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Research Theme 3

Modernization Processes and Conceptualizations of Latin American Identity

The processes of modernization that many parts of Latin America have experienced in recent years change the life conditions and give access to better health care systems. At the same time, more than 10 % of the population in South America, or more that 39 million people, lives under very poor conditions. Consequently, great contradictions between poor life conditions and modern, technologically developed and wealthy life conditions pertain, and they are combined with different and contrasting world views, mythologies and belief systems belonging to different layers of the composite and hybrid cultural identities found in modern Latin America. This research theme will explore the modernization processes from an interdisciplinary perspective which focuses on the historical and contemporary conceptualizations of modernity, rationality, nature and technology.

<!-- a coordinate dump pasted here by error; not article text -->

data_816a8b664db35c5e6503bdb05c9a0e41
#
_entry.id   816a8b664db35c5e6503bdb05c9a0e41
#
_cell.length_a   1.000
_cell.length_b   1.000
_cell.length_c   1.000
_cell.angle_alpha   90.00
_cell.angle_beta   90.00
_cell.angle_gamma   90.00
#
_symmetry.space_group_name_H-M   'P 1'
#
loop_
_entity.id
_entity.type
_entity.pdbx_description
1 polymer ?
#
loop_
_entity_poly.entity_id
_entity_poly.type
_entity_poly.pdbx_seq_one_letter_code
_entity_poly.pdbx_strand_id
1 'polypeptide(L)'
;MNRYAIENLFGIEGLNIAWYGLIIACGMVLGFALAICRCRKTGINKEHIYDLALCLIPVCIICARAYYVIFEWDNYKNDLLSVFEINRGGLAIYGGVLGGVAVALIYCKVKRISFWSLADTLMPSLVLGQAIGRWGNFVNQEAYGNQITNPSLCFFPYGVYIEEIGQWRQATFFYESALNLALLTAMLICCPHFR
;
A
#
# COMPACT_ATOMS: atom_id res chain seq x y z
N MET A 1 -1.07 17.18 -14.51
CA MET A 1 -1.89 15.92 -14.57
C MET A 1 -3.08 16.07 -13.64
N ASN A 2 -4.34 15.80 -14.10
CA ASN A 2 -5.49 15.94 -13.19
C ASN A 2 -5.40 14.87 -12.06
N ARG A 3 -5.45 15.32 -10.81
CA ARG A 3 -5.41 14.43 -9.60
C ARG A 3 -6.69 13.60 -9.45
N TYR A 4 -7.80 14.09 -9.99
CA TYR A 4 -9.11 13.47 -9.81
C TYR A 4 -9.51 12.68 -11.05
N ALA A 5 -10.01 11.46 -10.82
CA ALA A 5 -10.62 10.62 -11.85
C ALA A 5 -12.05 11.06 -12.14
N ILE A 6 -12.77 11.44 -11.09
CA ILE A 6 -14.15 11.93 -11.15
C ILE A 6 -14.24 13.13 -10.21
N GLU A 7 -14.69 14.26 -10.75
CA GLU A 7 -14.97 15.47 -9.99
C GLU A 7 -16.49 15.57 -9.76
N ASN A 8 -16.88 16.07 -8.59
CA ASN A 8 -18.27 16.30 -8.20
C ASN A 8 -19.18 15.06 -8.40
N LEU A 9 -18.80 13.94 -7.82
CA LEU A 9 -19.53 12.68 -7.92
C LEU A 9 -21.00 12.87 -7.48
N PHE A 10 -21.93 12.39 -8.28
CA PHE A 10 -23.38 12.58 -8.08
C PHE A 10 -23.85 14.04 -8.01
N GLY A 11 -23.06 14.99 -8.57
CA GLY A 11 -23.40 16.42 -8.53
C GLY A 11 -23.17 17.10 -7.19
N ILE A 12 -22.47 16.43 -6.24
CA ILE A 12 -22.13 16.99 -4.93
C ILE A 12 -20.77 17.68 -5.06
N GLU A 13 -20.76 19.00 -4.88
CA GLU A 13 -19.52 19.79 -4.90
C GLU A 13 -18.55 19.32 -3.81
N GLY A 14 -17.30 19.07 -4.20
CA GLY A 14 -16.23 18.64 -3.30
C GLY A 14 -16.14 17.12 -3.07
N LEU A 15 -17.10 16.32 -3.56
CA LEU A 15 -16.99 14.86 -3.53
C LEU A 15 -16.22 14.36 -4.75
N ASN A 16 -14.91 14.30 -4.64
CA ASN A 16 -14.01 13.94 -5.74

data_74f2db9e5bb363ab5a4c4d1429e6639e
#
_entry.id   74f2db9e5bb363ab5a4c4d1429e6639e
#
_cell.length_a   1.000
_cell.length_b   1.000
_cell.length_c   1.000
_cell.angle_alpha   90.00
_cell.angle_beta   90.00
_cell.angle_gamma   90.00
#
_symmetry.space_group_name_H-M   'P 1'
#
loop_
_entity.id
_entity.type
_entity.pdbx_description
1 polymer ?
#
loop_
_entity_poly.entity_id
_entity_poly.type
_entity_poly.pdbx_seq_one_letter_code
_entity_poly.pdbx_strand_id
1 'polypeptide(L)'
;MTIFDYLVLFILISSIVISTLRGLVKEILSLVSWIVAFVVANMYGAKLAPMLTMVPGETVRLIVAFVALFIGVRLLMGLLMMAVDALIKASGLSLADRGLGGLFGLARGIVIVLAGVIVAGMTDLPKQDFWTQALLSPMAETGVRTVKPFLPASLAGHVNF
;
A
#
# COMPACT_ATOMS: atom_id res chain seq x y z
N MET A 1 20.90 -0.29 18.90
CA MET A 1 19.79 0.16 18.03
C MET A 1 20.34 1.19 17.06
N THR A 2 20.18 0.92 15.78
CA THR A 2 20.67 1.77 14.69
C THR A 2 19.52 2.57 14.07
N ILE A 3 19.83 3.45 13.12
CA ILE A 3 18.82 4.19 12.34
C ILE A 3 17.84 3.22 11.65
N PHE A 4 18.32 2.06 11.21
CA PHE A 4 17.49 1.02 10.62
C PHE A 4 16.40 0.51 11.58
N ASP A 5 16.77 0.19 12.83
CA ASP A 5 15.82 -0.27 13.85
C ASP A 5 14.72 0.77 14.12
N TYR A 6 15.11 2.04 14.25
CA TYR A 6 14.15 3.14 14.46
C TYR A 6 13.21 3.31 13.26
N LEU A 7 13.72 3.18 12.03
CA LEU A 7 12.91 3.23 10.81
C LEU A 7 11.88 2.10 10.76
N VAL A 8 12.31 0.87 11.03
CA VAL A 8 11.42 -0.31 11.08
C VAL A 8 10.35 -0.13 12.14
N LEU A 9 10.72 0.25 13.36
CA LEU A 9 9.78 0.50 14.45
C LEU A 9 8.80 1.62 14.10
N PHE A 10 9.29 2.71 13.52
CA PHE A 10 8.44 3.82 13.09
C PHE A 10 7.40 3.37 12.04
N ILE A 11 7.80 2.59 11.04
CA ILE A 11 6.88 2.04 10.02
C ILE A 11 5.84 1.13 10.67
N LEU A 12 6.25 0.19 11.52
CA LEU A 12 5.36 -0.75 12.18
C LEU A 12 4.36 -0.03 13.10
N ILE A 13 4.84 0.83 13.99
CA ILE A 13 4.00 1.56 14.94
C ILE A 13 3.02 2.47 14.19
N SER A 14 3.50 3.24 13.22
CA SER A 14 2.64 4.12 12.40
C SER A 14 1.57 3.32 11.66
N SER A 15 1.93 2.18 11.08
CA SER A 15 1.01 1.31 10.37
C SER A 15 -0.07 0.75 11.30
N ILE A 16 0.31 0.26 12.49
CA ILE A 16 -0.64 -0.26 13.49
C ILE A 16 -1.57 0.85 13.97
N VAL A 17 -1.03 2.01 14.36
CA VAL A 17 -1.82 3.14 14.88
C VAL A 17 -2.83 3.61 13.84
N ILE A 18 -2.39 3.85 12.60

Latin American modernity has been marked by complex development on the basis of contradictory and often coexistent strong influences. The understanding of this composite historicity and the hybrid character of contemporary cultural identity is also of vital interest for the possibilities and success of virtually all the projects and collaboration between European/Danish and Latin American companies and organizations. It is, for instance, imperative to have insight into the historical and contemporary cultural concepts and the hybrid character of cultural identity in Latin America in order to understand the possible response from local Latin American citizens to social andpolitical reforms (e.g. in health care and the public sector), investments in industrial or agricultural production or the exploitation of natural resources.

This theme gives rise to a number of research questions: How and to what extent do we find traditional Latin American value systems integrated in the actual use of key concepts like health care, nature or history, and cultural heritage? How and to what extent do Latin American knowledge and understanding of the complex relationship between health care, nature and technological advances represent a positive alternative to traditional Western thinking?

See also Project Group 2